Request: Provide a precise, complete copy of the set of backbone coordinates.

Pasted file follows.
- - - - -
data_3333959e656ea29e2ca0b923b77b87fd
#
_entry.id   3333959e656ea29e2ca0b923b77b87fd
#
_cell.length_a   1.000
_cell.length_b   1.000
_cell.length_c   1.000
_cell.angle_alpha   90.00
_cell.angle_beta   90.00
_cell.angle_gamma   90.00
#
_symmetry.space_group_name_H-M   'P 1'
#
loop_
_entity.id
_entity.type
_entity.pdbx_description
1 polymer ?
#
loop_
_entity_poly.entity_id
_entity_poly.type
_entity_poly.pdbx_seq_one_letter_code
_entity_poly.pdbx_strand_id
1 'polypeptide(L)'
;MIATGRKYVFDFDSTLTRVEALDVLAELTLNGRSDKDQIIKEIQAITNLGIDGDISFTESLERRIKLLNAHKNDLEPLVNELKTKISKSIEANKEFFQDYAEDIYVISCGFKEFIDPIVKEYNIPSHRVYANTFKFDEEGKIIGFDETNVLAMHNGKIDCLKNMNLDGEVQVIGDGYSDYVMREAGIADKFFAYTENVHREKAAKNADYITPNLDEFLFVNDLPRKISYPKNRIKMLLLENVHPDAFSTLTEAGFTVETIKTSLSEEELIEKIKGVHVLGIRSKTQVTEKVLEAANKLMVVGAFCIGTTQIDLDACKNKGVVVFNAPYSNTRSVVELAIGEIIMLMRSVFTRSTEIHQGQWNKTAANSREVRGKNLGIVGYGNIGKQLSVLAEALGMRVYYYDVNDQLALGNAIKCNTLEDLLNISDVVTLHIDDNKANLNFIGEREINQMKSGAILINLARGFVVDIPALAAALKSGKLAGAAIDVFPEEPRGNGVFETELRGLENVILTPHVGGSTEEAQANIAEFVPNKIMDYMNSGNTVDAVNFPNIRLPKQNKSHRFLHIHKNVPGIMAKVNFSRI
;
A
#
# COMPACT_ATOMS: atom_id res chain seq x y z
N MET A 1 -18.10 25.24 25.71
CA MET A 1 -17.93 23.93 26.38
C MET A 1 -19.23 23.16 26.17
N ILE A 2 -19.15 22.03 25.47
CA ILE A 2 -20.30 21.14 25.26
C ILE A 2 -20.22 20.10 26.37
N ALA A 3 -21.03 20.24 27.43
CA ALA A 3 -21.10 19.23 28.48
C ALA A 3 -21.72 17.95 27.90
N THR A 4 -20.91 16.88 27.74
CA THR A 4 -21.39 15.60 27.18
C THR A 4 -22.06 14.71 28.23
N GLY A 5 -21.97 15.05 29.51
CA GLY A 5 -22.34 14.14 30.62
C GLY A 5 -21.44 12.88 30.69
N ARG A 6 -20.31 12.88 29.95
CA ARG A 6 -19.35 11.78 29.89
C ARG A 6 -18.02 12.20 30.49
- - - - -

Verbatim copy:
data_3333959e656ea29e2ca0b923b77b87fd
#
_entry.id   3333959e656ea29e2ca0b923b77b87fd
#
_cell.length_a   1.000
_cell.length_b   1.000
_cell.length_c   1.000
_cell.angle_alpha   90.00
_cell.angle_beta   90.00
_cell.angle_gamma   90.00
#
_symmetry.space_group_name_H-M   'P 1'
#
loop_
_entity.id
_entity.type
_entity.pdbx_description
1 polymer ?
#
loop_
_entity_poly.entity_id
_entity_poly.type
_entity_poly.pdbx_seq_one_letter_code
_entity_poly.pdbx_strand_id
1 'polypeptide(L)'
;MIATGRKYVFDFDSTLTRVEALDVLAELTLNGRSDKDQIIKEIQAITNLGIDGDISFTESLERRIKLLNAHKNDLEPLVNELKTKISKSIEANKEFFQDYAEDIYVISCGFKEFIDPIVKEYNIPSHRVYANTFKFDEEGKIIGFDETNVLAMHNGKIDCLKNMNLDGEVQVIGDGYSDYVMREAGIADKFFAYTENVHREKAAKNADYITPNLDEFLFVNDLPRKISYPKNRIKMLLLENVHPDAFSTLTEAGFTVETIKTSLSEEELIEKIKGVHVLGIRSKTQVTEKVLEAANKLMVVGAFCIGTTQIDLDACKNKGVVVFNAPYSNTRSVVELAIGEIIMLMRSVFTRSTEIHQGQWNKTAANSREVRGKNLGIVGYGNIGKQLSVLAEALGMRVYYYDVNDQLALGNAIKCNTLEDLLNISDVVTLHIDDNKANLNFIGEREINQMKSGAILINLARGFVVDIPALAAALKSGKLAGAAIDVFPEEPRGNGVFETELRGLENVILTPHVGGSTEEAQANIAEFVPNKIMDYMNSGNTVDAVNFPNIRLPKQNKSHRFLHIHKNVPGIMAKVNFSRI
;
A
#
# COMPACT_ATOMS: atom_id res chain seq x y z
N MET A 1 -18.10 25.24 25.71
CA MET A 1 -17.93 23.93 26.38
C MET A 1 -19.23 23.16 26.17
N ILE A 2 -19.15 22.03 25.47
CA ILE A 2 -20.30 21.14 25.26
C ILE A 2 -20.22 20.10 26.37
N ALA A 3 -21.03 20.24 27.43
CA ALA A 3 -21.10 19.23 28.48
C ALA A 3 -21.72 17.95 27.90
N THR A 4 -20.91 16.88 27.74
CA THR A 4 -21.39 15.60 27.18
C THR A 4 -22.06 14.71 28.23
N GLY A 5 -21.97 15.05 29.51
CA GLY A 5 -22.34 14.14 30.62
C GLY A 5 -21.44 12.88 30.69
N ARG A 6 -20.31 12.88 29.95
CA ARG A 6 -19.35 11.78 29.89
C ARG A 6 -18.02 12.20 30.49